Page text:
that in fact they have distributed to themselves improper and extravagant salaries, commissions, and expenses from the fund or surplus which belonged to the policyholders. Great waste and extravagance are alleged to have been committed by the defendant through its officers in many ways. The officers of defendant have failed to properly invest and reinvest the funds of the company, but have willfully and negligently misappropriated and fraudulently mismanaged them.
About January, 1905, dissensions among the officers and board of directors occurred, and in consequence a committee of the defendant was appointed for the purpose of investigating its affairs and condition, and the superintendent of insurance also conducted an investigation, and the results showed the facts above stated in very great detail. A committee of the legislature also investigated the condition of the defendant during the fall of 1905 and reported to the legislature in 1906, showing the same facts.
Mr. Thomas F. Ryan in the meantime had become the owner of 502 shares of the stock of the defendant (a majority thereof), with a par value of $50,200, which were purchased by him for $2,500,000, and thereupon he executed a deed of trust to three trustees, with power to vote the stock as stated in the deed, and since that time Ryan has been the managing spirit in the defendant. Twenty directors have been elected to fill vacancies in the board of directors, and are serving thereon, but the right to do so is denied by the complainant and the minority stockholders, and until such questions are settled by the determination of a court of final jurisdiction there does and will exist absolute confusion and corporate anarchy in the management of the affairs of the defendant.
If properly conducted, the defendant has sufficient assets to provide for and liquidate every outstanding policy, and to insure the performance of every contract made by the defendant with its annuitants. It is subsequently averred that the defendant is insolvent, because it is responsible to the policyholders for the excessive sums paid in the way of salaries and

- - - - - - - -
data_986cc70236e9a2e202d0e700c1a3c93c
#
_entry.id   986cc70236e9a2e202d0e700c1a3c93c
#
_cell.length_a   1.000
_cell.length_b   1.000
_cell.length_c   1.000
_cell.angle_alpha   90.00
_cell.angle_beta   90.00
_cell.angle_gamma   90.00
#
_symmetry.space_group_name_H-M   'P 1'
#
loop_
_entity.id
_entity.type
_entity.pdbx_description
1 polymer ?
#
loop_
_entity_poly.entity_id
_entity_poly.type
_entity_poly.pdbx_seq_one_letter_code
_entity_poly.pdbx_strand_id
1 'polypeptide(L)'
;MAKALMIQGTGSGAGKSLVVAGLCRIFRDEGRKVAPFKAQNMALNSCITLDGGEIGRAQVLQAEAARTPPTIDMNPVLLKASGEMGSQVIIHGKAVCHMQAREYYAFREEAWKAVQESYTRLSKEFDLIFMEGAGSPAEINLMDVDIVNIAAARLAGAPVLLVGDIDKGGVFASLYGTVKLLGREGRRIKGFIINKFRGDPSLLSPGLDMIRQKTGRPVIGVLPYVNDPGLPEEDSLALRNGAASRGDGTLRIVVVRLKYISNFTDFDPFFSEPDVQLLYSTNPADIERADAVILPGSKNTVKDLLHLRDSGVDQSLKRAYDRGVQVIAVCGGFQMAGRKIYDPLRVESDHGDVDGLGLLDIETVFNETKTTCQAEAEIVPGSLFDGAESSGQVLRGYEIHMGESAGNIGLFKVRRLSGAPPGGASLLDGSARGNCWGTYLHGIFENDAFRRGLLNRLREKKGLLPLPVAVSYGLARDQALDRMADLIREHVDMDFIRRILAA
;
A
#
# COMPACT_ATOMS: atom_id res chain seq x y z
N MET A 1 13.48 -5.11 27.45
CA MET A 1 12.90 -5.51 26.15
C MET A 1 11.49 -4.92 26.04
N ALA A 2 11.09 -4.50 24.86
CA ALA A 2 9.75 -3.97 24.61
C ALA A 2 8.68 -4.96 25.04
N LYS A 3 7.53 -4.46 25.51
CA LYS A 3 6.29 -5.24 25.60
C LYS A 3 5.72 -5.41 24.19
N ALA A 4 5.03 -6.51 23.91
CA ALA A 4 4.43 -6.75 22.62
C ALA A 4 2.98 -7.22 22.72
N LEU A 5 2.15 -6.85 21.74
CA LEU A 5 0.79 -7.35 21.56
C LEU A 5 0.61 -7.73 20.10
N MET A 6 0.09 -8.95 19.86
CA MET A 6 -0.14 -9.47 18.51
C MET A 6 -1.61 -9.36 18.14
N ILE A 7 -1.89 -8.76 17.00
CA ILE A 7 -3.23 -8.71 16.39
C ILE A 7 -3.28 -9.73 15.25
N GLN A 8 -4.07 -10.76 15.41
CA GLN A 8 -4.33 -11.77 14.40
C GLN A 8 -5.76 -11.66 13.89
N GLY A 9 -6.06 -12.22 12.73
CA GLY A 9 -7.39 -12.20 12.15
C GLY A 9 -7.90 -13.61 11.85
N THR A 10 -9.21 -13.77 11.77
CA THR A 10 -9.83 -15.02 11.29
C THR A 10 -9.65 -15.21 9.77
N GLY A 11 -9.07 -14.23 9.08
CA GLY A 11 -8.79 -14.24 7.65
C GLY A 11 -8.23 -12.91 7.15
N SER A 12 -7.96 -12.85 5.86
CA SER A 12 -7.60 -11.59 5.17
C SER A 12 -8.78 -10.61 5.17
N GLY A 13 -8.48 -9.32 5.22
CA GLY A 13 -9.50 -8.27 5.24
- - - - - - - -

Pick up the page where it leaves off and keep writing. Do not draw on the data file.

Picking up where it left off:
fees, and also for all sums of money lost consequent upon fraud and waste, and such amounts are said to be more than the defendant will have funds to meet when proved and demanded. (This by way of opinion and prediction.)
The defendant is still in the control of the stockholders, whose representatives have been guilty of misappropriation, and its business is at a standstill. The interests of the policyholders are to place the assets in the hands of a receiver, in order to wind up the affairs of the defendant, which is the only way to safeguard the policyholders' interests. An action at law is inadequate to afford proper relief, and there would result, if such actions were necessary, a multiplicity of suits.
As relief, the bill prayed for the production of all books, papers, and records of the defendant, and that an accounting be had of all the dealings and transactions of the defendant, its officers and agents and stockholders, from the commencement of the business of the defendant in 1859, or for such period as the court might deem proper. Also, that a trust be adjudged and declared to exist and imposed upon the assurance funds and surplus, as ascertained, as against the defendant, its officers and stockholders, and that it be adjudged that they, and each of them, hold the same as trustees for such persons as shall be declared to have interests therein under the decree to be entered in the cause. Such accounting should also be taken for the purpose of ascertaining to what extent the defendant is indebted to the surplus fund on account of damage, loss, and depletion occasioned by the negligence, misconduct, misappropriation, and other causes averred in the bill. Also, that it be adjudged that the defendant pay into such assurance fund the amount ascertained on such accounting to be due from the defendant to such fund, and that the defendant, its directors, officers, and agents, be enjoined from further retaining the control of, or spending in any way, the said funds received from the policyholders and annuitants, and constituting the assurance fund and the so-called surplus of the company, and also from doing any other act or thing in
connection with the funds of the defendant, except to transfer the same to a receiver, and that a receiver be appointed to take possession of all the funds held by the defendant, of every character and description, and administer and distribute the same as he may be directed by the court.
The defendant demurred to this bill (1) for want of equity; (2) complainant has an adequate remedy at law; (3) complainant, under the laws of New York, had not legal capacity to sue; (4) complainant had no interest in the subject matter of the bill. Other grounds were stated not specially material now to notice.